Exactly 25 years after creating a technology now used by 40 percent of the human population, Sir Tim Berners-Lee has called for a bill of rights-style agreement for the world wide web.
As we’ve covered elsewhere on Geeks Are Sexy, 12 March 1989 was the day Berners-Lee first wrote to other staff at CERN to suggest using hypertext (which was already used for internal links within documents) as a way to create a web of links between different documents stored on different machines, allowing easier pooling of knowledge and information.
Writing on the anniversary, Berners-Lee reiterated the key design points that allowed the web to grow in popularity: it is “universal, royalty-free, open and decentralized.” He then detailed what he sees as the three main challenges for the web in the coming years: getting the remaining 60+ percent of the world online; making sure the web continues to run on an open architecture so it can run on any device; and dealing with the question of what rules should govern the collection of personal data.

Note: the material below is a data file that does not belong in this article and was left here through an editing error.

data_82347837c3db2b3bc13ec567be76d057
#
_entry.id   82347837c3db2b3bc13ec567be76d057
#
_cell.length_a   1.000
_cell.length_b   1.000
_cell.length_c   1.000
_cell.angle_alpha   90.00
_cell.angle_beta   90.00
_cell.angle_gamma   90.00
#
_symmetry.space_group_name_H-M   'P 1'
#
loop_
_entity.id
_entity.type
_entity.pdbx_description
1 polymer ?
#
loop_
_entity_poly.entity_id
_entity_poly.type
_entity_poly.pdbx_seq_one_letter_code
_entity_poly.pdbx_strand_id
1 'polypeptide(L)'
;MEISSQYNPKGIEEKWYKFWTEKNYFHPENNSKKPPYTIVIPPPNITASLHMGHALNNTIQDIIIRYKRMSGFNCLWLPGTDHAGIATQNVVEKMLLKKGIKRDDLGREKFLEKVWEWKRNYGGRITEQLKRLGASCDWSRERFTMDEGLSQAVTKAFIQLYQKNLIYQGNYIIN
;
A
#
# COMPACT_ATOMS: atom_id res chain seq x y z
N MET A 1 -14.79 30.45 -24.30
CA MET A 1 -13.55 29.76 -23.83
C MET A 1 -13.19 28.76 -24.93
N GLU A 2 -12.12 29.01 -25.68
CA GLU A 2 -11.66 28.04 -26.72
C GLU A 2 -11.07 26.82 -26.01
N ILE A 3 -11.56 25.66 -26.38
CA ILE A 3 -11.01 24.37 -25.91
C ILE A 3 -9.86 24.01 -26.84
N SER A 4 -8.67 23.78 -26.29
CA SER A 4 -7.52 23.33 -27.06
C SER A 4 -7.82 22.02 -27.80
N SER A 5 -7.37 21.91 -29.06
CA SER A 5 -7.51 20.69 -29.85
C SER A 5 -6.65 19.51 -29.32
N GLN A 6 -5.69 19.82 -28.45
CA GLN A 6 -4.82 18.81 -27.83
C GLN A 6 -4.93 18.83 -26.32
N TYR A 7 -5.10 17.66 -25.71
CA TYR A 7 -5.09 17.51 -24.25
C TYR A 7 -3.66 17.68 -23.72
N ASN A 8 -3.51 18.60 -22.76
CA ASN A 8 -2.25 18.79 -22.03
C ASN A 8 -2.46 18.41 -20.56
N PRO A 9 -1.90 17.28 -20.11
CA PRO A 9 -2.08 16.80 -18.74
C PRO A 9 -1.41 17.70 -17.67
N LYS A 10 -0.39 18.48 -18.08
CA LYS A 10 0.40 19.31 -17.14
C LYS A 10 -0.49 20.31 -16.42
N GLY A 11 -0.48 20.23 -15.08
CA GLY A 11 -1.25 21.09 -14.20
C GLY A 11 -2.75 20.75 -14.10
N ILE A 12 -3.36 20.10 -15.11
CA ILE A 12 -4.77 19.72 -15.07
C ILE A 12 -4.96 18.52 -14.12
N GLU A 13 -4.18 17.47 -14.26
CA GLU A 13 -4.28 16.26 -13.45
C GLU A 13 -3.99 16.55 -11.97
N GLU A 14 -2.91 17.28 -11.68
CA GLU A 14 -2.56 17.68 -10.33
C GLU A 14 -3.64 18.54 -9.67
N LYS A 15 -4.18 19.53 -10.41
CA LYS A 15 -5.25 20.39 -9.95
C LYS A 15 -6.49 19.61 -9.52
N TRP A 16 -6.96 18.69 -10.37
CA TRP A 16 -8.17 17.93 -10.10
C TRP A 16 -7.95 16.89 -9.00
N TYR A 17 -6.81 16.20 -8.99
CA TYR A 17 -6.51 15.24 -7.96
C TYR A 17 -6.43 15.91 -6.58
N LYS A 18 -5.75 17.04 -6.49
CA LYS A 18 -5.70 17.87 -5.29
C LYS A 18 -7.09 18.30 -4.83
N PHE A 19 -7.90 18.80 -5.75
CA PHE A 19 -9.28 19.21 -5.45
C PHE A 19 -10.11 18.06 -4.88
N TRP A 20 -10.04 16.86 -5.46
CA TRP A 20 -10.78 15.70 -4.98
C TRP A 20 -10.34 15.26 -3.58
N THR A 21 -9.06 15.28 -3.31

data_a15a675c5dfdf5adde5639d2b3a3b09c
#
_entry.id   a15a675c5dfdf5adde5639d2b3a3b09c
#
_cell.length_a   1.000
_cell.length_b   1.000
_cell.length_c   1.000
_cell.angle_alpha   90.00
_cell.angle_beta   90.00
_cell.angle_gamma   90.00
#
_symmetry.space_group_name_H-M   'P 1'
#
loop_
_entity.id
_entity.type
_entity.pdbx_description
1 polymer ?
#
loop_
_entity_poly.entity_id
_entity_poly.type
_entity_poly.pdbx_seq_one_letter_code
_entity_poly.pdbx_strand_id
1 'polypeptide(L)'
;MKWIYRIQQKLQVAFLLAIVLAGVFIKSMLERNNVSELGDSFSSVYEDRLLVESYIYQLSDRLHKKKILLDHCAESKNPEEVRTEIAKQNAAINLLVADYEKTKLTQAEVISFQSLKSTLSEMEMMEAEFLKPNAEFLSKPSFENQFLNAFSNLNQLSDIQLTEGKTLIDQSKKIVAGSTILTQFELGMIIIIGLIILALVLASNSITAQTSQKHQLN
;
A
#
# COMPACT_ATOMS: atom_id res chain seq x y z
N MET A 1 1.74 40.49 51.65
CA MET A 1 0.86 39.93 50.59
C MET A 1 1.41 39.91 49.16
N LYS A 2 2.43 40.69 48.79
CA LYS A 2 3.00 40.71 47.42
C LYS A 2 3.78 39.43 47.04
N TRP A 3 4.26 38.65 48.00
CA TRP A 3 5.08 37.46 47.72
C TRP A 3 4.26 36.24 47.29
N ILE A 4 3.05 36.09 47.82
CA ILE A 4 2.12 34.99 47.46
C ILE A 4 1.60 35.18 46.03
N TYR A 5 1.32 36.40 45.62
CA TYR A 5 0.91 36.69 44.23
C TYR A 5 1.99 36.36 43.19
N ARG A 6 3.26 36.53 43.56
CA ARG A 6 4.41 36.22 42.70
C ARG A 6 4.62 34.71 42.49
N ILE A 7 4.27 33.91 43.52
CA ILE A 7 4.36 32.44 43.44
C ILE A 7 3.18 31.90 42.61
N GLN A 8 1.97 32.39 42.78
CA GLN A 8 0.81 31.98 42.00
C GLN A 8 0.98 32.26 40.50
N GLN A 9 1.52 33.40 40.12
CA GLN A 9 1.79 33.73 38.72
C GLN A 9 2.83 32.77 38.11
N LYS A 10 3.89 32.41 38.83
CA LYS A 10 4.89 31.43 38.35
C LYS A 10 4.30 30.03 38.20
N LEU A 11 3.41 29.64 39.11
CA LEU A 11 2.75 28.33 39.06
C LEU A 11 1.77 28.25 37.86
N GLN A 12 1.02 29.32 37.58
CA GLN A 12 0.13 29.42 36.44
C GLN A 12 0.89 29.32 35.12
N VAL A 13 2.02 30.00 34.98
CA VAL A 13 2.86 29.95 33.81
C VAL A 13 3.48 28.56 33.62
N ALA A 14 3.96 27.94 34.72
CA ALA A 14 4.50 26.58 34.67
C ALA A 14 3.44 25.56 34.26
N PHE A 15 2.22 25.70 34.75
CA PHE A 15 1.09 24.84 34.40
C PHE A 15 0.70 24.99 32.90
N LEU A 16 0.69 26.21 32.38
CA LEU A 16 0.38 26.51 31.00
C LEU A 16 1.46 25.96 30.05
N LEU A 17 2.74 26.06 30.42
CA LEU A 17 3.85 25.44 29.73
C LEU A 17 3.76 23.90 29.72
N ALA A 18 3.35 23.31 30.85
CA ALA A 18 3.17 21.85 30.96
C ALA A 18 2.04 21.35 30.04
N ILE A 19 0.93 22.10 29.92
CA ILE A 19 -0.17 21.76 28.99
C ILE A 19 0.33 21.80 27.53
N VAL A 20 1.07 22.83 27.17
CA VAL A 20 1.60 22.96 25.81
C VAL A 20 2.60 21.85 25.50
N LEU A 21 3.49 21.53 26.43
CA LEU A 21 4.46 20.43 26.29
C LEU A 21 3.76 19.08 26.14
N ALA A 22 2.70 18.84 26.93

Speaking to the BBC, Berners-Lee condemned the apparent increase in online surveillance by governments and said it was time for the entire online community to decide if it was content to allow such snooping or if it should “set up something like a Magna Carta for the world wide web and say, actually, now it’s so important, so much part of our lives, that it becomes on a level with human rights?”
The World Wide Web Foundation, which Berners-Lee set up, is now running a campaign called Web We Want to protect online freedoms and a truly open web. It says other key issues include affordable access to the web, a decentralized infrastructure, and “neutral networks.”